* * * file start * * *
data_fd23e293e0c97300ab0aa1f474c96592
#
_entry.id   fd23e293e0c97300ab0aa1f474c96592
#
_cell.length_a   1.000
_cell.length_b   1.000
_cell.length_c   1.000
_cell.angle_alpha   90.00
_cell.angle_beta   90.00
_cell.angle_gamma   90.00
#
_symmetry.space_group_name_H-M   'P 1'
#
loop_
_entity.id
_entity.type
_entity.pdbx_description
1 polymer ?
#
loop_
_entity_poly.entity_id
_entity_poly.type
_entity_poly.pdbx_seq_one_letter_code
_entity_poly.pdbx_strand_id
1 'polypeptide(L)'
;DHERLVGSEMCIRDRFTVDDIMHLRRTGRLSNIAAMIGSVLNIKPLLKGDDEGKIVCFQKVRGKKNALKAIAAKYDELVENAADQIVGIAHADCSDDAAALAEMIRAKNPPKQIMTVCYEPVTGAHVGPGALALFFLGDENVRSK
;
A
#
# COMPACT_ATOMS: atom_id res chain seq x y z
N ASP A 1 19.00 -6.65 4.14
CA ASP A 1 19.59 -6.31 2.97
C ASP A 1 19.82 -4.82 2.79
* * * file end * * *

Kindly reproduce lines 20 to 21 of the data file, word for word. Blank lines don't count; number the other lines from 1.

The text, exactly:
loop_
_entity_poly.entity_id